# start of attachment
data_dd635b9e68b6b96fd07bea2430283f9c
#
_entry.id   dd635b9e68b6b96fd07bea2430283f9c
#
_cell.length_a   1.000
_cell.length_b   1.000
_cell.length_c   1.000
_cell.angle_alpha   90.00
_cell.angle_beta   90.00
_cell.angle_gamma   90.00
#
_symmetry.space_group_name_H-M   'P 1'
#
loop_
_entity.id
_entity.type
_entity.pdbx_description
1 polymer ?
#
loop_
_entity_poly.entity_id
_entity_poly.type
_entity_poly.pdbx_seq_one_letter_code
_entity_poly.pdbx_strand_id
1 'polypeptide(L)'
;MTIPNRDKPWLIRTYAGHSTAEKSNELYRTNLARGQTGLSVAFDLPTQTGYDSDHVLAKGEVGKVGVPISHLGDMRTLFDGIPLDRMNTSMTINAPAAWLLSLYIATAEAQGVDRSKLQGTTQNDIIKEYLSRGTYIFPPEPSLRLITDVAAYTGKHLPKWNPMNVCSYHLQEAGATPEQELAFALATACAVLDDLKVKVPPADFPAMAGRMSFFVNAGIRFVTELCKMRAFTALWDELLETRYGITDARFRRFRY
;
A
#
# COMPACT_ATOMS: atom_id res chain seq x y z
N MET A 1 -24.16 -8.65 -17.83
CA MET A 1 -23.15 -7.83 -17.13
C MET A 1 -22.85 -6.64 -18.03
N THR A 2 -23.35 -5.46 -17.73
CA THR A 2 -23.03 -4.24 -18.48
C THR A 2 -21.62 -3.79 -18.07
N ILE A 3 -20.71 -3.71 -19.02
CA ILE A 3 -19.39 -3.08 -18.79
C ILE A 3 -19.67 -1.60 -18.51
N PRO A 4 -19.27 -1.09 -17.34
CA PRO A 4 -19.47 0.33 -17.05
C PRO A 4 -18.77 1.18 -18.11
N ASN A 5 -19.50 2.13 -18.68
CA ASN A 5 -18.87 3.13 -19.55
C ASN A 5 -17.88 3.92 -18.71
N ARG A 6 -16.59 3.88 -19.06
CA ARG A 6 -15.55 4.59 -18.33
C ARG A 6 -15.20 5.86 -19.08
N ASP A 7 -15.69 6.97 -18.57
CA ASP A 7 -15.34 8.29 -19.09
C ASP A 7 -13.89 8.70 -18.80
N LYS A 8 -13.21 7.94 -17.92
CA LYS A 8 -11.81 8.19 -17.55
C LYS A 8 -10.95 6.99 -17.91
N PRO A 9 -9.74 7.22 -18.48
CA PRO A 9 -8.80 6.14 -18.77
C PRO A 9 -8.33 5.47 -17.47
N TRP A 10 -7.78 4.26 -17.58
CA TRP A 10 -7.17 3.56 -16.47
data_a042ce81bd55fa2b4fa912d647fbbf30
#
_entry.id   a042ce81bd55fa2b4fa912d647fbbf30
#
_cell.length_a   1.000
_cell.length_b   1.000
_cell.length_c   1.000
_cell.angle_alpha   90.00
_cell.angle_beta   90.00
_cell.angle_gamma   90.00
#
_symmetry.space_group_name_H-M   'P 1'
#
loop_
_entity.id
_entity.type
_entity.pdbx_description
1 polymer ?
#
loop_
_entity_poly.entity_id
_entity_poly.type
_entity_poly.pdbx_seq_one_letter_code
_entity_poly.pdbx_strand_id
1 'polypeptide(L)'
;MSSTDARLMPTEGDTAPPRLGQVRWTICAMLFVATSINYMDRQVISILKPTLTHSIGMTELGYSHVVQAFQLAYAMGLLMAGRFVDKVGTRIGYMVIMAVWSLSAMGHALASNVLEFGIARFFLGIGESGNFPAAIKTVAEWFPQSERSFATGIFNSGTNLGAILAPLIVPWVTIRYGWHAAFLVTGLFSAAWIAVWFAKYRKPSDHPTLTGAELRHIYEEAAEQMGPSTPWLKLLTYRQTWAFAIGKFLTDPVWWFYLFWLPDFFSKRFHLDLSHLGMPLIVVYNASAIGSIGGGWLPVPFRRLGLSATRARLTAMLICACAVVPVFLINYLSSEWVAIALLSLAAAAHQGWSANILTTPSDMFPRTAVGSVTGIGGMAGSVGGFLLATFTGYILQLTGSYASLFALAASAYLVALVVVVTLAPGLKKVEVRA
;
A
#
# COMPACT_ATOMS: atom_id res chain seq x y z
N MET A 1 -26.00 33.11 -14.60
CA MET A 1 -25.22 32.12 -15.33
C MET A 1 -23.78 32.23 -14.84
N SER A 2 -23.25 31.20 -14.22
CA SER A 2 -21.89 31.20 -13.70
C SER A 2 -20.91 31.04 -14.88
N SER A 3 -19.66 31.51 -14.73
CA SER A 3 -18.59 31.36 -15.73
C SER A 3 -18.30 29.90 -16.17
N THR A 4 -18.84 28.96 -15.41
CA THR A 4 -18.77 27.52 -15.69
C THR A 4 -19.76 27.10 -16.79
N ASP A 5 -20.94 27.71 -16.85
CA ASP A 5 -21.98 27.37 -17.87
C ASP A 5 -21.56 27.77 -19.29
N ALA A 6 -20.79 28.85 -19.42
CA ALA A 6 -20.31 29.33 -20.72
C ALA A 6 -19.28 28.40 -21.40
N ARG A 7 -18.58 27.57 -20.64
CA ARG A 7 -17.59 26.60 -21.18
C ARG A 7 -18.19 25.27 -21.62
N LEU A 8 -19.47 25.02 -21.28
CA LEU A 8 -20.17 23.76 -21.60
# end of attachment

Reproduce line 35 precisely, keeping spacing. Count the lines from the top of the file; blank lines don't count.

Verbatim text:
CA THR A 2 -23.03 -4.24 -18.48